Dangerous truths

As witnessed in recent years, economics always makes the headlines when there’s a downturn. It gets even more attention when it might point to fraud in a high profile, high-pressure profession, which was the case in 1981 during a nationwide strike by air traffic controllers.

Umbeck and Krannert graduate Michael Staten (PhD ’80) had recently completed a study showing that air traffic controllers could make more money through federal disability insurance compensation than by staying on the job –– an incentive amplified by a growing number of self-reported errors and stress-related claims among the group.

Strike Signs

John Umbeck’s research has addressed such unconventional topics as striking, disability-prone air traffic controllers, drunk-driving laws, and the economics of keeping prisoners of war in Southeast Asia. (Photo by iStock)

The research turned especially hot when the controllers’ employee union declared a strike late that summer. Within days, President Reagan decertified the union, fired the strikers and banned them for life from federal service.

“The story broke in The Wall Street Journal on a Thursday in August, and it seemed like I was on the phone until nine o’clock Friday night,” Umbeck said at the time. “And by Sunday night we were in New York, preparing to go on ABC’s Good Morning, America. In view of the strike, we expected the study to make news, but we didn’t expect such an overwhelming response.”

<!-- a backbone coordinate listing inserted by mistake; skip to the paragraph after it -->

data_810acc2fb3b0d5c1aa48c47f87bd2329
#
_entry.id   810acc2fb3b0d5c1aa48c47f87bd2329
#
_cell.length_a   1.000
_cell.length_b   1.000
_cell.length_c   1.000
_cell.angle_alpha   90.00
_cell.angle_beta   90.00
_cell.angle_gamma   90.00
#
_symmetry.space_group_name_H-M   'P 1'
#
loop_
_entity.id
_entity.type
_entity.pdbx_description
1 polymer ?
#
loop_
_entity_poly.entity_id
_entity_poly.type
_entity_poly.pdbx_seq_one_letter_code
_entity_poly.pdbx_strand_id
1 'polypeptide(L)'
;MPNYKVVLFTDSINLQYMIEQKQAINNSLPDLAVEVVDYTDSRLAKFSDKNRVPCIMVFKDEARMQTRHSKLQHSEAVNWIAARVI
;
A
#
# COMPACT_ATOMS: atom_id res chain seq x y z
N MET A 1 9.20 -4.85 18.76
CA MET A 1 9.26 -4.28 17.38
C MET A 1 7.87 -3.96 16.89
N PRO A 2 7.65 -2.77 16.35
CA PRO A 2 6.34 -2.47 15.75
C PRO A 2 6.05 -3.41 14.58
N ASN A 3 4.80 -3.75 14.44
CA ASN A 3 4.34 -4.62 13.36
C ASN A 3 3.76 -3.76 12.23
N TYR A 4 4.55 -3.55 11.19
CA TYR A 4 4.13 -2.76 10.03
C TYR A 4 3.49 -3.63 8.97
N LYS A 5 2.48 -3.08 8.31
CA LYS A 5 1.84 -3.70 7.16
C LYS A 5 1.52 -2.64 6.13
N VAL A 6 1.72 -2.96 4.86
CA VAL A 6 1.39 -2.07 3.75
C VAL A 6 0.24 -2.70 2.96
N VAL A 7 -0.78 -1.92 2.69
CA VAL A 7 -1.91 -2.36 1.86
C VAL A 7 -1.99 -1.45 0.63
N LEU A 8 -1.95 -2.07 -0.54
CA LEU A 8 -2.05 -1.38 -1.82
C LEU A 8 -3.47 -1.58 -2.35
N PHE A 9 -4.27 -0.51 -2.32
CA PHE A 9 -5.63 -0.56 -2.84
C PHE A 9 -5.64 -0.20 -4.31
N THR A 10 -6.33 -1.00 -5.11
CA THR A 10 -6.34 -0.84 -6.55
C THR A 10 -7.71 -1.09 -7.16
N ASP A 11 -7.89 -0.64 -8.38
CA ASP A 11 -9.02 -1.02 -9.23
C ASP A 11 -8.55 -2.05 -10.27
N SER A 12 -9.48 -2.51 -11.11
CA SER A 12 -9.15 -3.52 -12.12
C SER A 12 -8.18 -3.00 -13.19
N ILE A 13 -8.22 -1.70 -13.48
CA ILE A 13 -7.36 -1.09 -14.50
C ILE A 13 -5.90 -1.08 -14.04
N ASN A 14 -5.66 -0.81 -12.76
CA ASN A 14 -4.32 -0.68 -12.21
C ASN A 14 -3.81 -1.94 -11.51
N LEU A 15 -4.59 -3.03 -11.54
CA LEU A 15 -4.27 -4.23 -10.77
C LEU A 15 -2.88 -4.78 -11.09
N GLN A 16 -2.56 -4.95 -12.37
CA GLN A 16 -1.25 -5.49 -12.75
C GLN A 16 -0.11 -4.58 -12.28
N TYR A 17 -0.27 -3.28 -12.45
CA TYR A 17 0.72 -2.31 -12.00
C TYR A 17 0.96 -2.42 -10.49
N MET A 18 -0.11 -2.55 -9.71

An avowed capitalist, Umbeck generally eschews government intervention in the behavior of a free market, but if the data supports it, so will he.

When numerous states began stiffening their drunk-driving laws in 1980s, for example, Umbeck co-authored a pair of studies with economics alumnus Richard Theroux (PhD ’79) and former Krannert professor Patrick McCarthy to determine if such laws in Ohio and California actually reduced the number of alcohol-related accidents.

The good news was that harsher penalties did in fact result in a fewer accidents involving drunken drivers. The bad news was that hit-and-runs by drunk drivers increased.

As Umbeck explained to readers of Krannert’s alumni magazine in its spring 1987 issue: “Because the chances of paying a fine and going to jail are much greater, drivers who risk drinking are more likely to want to escape from the scene of an accident.”

Another finding was that areas with higher unemployment rates had more alcohol-related accidents than areas with lower jobless rates. Under the old laws, accident rates were about the same for both employed and unemployed people.

“That means people with jobs have more incentive not to drink and drive –– or at least be more careful if they do –– because spending time in jail is more ‘costly’ to them,” Umbeck said.

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